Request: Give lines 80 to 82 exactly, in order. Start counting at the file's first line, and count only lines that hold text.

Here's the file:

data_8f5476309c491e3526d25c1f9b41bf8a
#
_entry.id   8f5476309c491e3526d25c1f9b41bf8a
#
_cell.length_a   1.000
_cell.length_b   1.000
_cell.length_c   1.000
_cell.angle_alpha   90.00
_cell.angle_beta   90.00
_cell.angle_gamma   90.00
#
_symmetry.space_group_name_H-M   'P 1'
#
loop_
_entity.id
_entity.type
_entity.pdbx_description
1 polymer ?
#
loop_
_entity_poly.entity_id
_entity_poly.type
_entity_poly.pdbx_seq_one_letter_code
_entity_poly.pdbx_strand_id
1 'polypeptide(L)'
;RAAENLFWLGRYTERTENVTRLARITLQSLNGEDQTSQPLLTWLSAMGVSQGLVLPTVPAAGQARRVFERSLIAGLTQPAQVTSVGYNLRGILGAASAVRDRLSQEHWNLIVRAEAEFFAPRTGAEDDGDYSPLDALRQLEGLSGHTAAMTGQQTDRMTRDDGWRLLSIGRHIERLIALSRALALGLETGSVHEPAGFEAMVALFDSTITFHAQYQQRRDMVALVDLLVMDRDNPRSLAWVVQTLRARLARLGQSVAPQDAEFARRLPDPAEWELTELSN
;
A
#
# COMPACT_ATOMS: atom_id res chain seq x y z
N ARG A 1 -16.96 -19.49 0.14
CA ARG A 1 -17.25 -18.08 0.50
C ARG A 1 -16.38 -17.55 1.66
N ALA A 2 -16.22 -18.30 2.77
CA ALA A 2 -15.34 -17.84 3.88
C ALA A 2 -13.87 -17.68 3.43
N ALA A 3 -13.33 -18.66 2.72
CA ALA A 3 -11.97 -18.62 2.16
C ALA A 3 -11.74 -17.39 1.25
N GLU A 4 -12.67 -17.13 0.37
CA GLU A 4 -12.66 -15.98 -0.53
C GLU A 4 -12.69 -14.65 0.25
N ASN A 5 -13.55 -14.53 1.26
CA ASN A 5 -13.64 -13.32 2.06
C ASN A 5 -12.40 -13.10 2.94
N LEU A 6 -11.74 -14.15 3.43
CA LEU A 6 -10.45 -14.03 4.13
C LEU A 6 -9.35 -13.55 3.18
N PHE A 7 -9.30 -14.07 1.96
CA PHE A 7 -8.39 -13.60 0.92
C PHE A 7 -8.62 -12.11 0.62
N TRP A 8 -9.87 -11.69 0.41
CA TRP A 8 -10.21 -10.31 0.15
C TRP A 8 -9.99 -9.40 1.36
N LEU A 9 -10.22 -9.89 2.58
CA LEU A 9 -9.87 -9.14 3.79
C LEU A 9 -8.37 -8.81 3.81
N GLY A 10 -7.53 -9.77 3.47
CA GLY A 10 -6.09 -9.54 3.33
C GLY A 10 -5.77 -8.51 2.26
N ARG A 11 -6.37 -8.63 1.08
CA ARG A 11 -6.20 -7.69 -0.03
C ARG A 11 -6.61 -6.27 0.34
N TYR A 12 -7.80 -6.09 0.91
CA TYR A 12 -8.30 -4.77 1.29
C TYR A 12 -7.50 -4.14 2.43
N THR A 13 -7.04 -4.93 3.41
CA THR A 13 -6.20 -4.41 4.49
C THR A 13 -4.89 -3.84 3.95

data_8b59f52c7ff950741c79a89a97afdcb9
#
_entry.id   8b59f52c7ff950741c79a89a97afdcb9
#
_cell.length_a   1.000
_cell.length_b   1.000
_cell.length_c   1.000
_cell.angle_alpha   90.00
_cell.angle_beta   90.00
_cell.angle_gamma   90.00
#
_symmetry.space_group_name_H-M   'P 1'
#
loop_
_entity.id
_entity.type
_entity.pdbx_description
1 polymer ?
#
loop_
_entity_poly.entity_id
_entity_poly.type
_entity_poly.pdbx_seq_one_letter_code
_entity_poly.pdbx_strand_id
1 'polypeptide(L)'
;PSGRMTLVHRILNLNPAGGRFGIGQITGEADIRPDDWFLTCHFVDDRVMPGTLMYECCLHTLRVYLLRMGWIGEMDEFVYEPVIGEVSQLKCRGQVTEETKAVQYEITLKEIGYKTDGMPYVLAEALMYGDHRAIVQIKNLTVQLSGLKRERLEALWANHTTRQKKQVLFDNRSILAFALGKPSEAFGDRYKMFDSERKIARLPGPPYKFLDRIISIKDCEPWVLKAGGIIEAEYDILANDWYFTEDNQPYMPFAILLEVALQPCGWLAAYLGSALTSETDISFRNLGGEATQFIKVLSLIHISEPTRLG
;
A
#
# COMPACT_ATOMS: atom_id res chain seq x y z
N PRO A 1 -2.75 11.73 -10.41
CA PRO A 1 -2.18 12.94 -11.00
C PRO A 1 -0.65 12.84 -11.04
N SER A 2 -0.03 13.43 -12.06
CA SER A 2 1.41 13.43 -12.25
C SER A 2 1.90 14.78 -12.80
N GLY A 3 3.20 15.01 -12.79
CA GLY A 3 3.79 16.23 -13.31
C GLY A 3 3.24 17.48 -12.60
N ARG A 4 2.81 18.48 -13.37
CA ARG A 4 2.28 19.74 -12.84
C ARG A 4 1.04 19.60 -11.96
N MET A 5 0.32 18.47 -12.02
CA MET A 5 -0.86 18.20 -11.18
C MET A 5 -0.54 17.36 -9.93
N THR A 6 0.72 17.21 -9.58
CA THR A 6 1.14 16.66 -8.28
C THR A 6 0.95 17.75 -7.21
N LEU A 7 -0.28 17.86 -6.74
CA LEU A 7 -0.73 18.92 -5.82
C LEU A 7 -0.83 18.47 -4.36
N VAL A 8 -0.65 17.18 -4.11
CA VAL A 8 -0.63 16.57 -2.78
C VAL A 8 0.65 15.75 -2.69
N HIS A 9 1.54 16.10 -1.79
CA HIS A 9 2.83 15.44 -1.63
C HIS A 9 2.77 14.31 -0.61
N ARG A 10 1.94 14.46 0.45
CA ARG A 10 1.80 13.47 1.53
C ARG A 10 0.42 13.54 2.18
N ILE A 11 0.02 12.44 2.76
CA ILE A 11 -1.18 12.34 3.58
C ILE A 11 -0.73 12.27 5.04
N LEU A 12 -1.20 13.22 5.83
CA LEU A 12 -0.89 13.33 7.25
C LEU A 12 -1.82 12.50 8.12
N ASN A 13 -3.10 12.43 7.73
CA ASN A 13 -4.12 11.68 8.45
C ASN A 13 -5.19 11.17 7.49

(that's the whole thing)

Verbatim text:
#
_symmetry.space_group_name_H-M   'P 1'
#